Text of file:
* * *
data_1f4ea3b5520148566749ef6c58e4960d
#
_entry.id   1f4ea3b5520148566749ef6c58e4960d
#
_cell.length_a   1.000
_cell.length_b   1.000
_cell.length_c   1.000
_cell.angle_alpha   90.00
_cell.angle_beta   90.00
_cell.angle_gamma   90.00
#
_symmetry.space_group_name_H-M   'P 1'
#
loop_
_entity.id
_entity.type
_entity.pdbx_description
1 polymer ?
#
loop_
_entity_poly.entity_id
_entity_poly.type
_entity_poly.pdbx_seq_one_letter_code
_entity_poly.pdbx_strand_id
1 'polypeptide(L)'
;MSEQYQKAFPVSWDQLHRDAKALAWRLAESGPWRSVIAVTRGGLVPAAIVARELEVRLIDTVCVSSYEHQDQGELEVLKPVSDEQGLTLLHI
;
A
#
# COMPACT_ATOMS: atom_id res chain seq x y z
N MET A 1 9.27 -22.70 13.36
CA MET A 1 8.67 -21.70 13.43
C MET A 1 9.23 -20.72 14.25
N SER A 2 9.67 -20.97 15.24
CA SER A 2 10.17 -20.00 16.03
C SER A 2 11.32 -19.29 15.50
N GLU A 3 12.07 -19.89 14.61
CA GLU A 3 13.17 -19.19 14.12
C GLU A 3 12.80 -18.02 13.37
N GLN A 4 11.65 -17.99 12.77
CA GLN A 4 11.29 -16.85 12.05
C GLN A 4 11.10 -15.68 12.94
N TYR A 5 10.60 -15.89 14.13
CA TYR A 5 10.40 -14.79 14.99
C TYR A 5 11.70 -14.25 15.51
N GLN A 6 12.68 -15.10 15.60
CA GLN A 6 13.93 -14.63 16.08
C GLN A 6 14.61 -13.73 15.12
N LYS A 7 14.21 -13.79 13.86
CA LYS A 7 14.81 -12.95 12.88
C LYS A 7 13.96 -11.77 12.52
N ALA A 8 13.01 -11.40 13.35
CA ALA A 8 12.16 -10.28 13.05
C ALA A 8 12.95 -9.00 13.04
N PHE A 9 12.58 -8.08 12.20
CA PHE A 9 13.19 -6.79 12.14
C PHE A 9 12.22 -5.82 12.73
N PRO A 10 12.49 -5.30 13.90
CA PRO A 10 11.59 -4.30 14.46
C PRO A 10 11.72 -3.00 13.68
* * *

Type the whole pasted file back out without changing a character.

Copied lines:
data_1f4ea3b5520148566749ef6c58e4960d
#
_entry.id   1f4ea3b5520148566749ef6c58e4960d
#
_cell.length_a   1.000
_cell.length_b   1.000
_cell.length_c   1.000
_cell.angle_alpha   90.00
_cell.angle_beta   90.00
_cell.angle_gamma   90.00
#
_symmetry.space_group_name_H-M   'P 1'
#
loop_
_entity.id
_entity.type
_entity.pdbx_description
1 polymer ?
#
loop_
_entity_poly.entity_id
_entity_poly.type
_entity_poly.pdbx_seq_one_letter_code
_entity_poly.pdbx_strand_id
1 'polypeptide(L)'
;MSEQYQKAFPVSWDQLHRDAKALAWRLAESGPWRSVIAVTRGGLVPAAIVARELEVRLIDTVCVSSYEHQDQGELEVLKPVSDEQGLTLLHI
;
A
#
# COMPACT_ATOMS: atom_id res chain seq x y z
N MET A 1 9.27 -22.70 13.36
CA MET A 1 8.67 -21.70 13.43
C MET A 1 9.23 -20.72 14.25
N SER A 2 9.67 -20.97 15.24
CA SER A 2 10.17 -20.00 16.03
C SER A 2 11.32 -19.29 15.50
N GLU A 3 12.07 -19.89 14.61
CA GLU A 3 13.17 -19.19 14.12
C GLU A 3 12.80 -18.02 13.37
N GLN A 4 11.65 -17.99 12.77
CA GLN A 4 11.29 -16.85 12.05
C GLN A 4 11.10 -15.68 12.94
N TYR A 5 10.60 -15.89 14.13
CA TYR A 5 10.40 -14.79 14.99
C TYR A 5 11.70 -14.25 15.51
N GLN A 6 12.68 -15.10 15.60
CA GLN A 6 13.93 -14.63 16.08
C GLN A 6 14.61 -13.73 15.12
N LYS A 7 14.21 -13.79 13.86
CA LYS A 7 14.81 -12.95 12.88
C LYS A 7 13.96 -11.77 12.52
N ALA A 8 13.01 -11.40 13.35
CA ALA A 8 12.16 -10.28 13.05
C ALA A 8 12.95 -9.00 13.04
N PHE A 9 12.58 -8.08 12.20
CA PHE A 9 13.19 -6.79 12.14
C PHE A 9 12.22 -5.82 12.73
N PRO A 10 12.49 -5.30 13.90
CA PRO A 10 11.59 -4.30 14.46
C PRO A 10 11.72 -3.00 13.68